|Collection:||Athens, National Archaeological Museum|
|Title:||Relief with Eurykleia, Odysseus, and Penelope|
|Findspot:||Found at Thessaly, Gonnoi|
|Summary:||Odysseus surprises his nurse, Eurykleia, while Penelope stands by her loom|
|Sculpture Type:||Stele, relief-decorated|
|Original or Copy:||Original|
|Date:||ca. 350 BC - ca. 300 BC|
|Dimensions:||H. 0.73 m; W. 0.77 m|
|Scale:||Miniature (pictorial field)|
Subject Description: At the center sits Odysseus, seated to the left; he wears his chlamys over a chitoniskos, and a pilos, or conical helmet. While his left foot rests over a circular basin (in which his feet will be washed?), he reaches his right hand out to touch a woman, probably the nurse Eurykleia, who bends toward him, profile to the right. She wears a himation over a chiton. Behind Ocysseus stands Penelope, wearing a chiton over a peplos (?), with her back to the viewer, but with her head turned profile to the left (towards the other figures). She raises her left hand to her loom (which is indicated in very low relief in the background), and holds her distaff in her upraised right hand.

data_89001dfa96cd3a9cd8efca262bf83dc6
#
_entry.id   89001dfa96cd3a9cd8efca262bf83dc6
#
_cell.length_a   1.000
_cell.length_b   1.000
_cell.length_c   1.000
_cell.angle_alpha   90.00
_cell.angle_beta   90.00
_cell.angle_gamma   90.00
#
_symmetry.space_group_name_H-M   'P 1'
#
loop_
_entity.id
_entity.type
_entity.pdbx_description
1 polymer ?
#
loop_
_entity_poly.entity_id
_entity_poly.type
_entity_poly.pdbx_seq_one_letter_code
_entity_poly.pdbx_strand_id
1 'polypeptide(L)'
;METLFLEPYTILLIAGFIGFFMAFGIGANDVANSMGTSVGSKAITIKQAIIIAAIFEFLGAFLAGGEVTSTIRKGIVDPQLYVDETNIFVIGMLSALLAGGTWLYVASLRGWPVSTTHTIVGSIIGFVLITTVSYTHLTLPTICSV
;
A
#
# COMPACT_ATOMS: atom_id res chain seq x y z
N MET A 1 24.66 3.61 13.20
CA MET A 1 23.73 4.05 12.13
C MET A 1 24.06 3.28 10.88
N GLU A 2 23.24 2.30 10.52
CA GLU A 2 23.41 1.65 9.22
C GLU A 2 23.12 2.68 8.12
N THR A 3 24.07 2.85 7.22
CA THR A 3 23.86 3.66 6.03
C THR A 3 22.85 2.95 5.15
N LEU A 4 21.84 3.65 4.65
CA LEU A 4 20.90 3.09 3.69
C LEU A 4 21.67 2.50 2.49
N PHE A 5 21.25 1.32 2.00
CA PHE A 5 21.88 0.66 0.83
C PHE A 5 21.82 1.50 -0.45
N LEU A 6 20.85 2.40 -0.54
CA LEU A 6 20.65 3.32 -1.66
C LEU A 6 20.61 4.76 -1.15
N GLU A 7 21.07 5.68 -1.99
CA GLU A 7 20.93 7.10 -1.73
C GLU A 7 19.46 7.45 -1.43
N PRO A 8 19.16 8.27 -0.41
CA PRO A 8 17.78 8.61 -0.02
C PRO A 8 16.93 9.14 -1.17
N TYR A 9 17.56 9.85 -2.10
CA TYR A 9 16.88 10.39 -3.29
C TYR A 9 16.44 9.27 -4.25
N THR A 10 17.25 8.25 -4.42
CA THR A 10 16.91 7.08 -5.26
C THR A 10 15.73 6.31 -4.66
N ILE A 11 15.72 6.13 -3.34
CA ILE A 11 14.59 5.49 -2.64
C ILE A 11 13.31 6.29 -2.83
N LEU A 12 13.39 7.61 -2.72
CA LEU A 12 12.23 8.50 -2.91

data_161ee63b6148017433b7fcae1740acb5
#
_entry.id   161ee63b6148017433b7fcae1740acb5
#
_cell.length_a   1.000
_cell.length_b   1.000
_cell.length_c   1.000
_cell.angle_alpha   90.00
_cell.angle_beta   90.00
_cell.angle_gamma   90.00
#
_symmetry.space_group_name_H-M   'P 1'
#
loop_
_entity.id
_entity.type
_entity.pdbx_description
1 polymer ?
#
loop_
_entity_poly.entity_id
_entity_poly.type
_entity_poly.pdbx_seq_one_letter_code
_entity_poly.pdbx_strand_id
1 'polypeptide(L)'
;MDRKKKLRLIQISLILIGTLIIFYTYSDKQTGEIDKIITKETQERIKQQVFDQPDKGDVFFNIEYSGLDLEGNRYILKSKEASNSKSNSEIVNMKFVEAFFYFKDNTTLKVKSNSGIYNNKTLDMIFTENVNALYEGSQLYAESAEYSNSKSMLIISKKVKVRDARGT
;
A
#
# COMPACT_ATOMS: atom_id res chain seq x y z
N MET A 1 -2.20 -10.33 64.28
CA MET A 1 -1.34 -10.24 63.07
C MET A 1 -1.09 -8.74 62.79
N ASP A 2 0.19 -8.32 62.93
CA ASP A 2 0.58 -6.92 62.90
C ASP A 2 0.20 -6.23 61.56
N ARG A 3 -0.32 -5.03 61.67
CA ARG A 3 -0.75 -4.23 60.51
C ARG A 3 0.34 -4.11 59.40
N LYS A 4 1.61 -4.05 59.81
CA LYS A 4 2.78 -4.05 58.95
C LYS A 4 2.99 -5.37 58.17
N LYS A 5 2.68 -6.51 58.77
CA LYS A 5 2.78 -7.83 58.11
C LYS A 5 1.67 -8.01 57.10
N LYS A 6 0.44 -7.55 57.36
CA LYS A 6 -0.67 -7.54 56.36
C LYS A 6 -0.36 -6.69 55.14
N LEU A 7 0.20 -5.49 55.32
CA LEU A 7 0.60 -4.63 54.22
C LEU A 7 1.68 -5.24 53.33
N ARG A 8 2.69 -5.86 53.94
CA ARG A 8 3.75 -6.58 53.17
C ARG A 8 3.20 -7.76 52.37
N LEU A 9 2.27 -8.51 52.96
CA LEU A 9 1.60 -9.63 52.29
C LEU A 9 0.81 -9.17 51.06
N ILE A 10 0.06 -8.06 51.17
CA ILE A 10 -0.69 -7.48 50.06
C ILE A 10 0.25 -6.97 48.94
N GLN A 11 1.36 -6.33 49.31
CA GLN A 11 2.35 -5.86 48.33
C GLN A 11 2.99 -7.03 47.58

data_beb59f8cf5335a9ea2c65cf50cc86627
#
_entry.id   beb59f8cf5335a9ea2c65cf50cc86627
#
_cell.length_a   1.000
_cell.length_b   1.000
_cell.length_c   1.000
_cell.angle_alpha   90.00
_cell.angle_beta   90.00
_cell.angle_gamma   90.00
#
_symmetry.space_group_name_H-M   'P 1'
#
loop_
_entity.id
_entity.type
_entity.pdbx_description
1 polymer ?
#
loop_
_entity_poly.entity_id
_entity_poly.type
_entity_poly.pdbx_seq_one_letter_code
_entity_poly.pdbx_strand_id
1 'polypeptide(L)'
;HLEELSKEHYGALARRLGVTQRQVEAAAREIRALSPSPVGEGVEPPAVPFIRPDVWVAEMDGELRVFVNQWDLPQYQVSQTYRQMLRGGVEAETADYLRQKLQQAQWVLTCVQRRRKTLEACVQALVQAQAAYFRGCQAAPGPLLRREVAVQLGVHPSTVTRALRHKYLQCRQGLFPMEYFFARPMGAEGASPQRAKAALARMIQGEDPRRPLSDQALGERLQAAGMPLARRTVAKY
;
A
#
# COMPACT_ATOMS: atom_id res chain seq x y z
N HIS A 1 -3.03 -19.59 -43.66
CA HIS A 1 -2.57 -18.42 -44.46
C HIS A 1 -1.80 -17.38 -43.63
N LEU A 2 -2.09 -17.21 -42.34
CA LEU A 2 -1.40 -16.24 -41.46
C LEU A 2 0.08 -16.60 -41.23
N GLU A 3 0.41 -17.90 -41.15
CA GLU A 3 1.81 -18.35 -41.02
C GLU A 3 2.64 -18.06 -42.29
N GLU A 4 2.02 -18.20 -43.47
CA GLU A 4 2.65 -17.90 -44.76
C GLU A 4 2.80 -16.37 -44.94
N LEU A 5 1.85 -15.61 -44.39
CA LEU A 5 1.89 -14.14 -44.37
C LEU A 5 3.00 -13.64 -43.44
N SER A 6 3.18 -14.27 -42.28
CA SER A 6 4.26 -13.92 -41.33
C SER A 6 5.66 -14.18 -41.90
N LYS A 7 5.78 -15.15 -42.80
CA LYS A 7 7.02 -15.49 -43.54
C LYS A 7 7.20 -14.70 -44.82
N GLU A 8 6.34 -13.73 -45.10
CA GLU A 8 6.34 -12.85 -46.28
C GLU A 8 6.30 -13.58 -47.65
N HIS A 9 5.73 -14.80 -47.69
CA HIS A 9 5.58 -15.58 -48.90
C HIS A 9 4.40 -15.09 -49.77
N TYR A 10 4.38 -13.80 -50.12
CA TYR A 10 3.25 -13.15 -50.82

Form & Style: The relief occupies a sunken rectangle on a rectangular plaque, so that a thin border frames it on the bottom and both sides; the top is framed with a simple shallow pedimental form. A rectangular extension at the bottom would have been socketed into the ground or into a base.
Condition Description: The frame is slightly chipped, and broken off on the left edge; the figures lack heads, but most other details are intact; the frame and relief surface has both sustained scratches and stains.